Paper No. 10-5
Presentation Time: 3:15 PM
UPLIFT OF REDSTONE ARCH (MACKENZIE MOUNTAINS, NWT) DURING DEPOSITION OF CAMBRIAN SERIES 2: LOCAL EXPRESSION OF A REGIONAL TECTONIC EVENT?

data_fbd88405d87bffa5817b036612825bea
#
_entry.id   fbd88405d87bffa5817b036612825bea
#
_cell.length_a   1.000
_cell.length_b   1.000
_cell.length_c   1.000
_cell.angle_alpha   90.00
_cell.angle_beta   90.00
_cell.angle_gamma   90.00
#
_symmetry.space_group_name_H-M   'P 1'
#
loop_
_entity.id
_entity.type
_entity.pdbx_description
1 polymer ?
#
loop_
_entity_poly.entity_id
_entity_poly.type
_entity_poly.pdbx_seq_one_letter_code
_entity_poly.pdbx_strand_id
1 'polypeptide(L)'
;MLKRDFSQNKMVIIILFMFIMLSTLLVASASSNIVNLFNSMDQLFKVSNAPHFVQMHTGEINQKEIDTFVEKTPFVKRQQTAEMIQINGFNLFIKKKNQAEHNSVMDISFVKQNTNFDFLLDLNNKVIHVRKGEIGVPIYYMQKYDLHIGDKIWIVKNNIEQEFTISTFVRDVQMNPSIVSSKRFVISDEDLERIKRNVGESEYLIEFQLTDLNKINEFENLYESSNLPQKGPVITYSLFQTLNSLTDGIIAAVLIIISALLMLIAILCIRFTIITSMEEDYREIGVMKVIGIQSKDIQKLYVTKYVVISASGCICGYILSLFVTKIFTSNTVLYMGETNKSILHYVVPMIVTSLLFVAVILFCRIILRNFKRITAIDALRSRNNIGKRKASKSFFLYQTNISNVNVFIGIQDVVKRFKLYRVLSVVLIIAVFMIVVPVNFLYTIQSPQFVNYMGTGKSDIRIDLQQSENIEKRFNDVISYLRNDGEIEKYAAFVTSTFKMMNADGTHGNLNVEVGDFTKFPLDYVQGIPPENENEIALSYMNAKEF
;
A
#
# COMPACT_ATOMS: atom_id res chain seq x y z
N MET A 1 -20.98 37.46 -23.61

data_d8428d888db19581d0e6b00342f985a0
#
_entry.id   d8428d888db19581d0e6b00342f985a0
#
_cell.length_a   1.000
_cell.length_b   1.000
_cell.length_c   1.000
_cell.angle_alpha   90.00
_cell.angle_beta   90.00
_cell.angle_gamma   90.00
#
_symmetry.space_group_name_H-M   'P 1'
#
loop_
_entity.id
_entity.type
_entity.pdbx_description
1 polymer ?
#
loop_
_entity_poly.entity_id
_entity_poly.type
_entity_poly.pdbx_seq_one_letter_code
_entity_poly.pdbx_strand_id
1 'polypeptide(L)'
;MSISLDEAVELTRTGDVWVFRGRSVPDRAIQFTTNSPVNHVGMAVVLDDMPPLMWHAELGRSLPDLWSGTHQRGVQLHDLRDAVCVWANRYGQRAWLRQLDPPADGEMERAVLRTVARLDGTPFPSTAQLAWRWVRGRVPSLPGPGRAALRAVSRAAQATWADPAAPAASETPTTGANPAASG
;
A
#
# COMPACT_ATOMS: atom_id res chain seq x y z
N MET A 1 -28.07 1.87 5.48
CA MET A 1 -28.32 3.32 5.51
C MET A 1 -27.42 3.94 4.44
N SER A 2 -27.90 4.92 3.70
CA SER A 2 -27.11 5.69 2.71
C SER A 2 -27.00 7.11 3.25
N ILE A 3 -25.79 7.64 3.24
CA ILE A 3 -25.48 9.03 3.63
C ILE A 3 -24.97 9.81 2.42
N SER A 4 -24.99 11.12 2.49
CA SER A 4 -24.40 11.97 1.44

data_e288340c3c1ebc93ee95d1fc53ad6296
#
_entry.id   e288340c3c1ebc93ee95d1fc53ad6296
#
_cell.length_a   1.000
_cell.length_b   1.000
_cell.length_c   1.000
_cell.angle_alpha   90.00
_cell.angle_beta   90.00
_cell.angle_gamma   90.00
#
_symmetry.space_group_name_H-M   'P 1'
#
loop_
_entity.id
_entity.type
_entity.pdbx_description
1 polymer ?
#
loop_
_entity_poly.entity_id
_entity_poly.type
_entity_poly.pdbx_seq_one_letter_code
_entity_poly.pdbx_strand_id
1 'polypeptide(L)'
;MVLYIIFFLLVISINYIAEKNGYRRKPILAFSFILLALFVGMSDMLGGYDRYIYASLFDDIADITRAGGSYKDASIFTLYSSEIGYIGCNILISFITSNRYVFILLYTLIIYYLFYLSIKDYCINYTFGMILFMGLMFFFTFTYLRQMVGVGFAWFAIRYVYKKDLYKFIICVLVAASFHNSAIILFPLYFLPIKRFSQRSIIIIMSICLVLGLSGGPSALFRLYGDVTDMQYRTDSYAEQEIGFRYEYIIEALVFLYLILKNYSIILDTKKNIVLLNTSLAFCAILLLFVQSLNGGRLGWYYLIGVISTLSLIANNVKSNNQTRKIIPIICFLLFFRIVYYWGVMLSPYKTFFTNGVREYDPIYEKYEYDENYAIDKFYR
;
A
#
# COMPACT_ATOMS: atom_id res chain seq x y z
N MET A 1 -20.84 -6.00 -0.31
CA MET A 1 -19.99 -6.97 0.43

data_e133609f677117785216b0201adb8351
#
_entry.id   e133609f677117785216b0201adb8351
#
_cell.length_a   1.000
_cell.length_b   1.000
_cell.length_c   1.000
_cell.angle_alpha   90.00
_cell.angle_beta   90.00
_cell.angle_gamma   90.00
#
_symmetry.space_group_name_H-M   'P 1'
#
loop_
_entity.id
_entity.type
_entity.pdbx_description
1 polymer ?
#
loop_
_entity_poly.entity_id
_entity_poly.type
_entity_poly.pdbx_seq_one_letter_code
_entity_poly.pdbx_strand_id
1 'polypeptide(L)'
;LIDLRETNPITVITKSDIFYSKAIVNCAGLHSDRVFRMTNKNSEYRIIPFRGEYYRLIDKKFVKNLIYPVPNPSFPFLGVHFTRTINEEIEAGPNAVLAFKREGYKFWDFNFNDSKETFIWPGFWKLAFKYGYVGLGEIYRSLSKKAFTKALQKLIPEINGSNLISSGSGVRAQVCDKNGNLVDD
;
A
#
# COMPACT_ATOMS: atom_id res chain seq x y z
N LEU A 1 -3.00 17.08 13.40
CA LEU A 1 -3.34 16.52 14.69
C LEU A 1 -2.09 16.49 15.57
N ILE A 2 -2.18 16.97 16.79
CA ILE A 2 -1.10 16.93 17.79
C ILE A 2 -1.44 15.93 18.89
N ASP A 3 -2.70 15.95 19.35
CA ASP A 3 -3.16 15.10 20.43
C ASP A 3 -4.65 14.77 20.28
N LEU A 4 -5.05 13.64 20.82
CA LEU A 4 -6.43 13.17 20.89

Redstone Arch was an elongate, northwest-trending (present-day frame of reference) region of tectonic uplift that exerted a major control on early Paleozoic depositional patterns in an area now coincident with part of the Backbone Ranges of the Mackenzie Mountains, Northwest Territories. Compilation of newly collected and archival stratigraphic data from western Wrigley Lake map areas (NTS 95M) points to a previously unappreciated uplift event along Redstone Arch during deposition of Cambrian Series 2 (trilobite-bearing Lower Cambrian). In this area, the sandstone-dominated Terreneuvian (sub-trilobite basal Cambrian) upper member of the Backbone Ranges Formation is overlain sharply by a succession of variegated shale, siltstone, dolostone, limestone, and sandstone assigned to the Sekwi Formation (Cambrian Series 2). The upper member of Backbone Ranges Formation varies in thickness from tens to hundreds of metres and locally is absent beneath the Sekwi Formation. In this region, the base of the Sekwi Formation is an onlap surface and probably an erosional unconformity. Sekwi Formation in this region has yielded only trilobites typical of the Bonnia-Olenellus Zone, whereas to the west it also includes a thick lower succession that yields trilobites of the underlying Fallotaspis Zone and Nevadella Zone. We suggest that uplift-related exposure of Redstone Arch was part of a regional tectonic event that led to development of karst within Sekwi Formation at the boundary between the Nevadella Zone and Bonnia-Olenellus Zone, to the widespread deposition of a sandstone marker tongue at the same level, and to the shedding of archaeocyathan-bearing olistoliths into the early Selwyn Basin. A return to relative tectonic quiescence during deposition of Bonnia-Olenellus Zone coincided with a transgression that at least partially inundated the arch. Regional comparisons suggest that a similar transition from tectonically active to more quiescent conditions is recorded within the Bonnia-Olenellus Zone westward in Yukon and eastward beneath the northern mainland plains.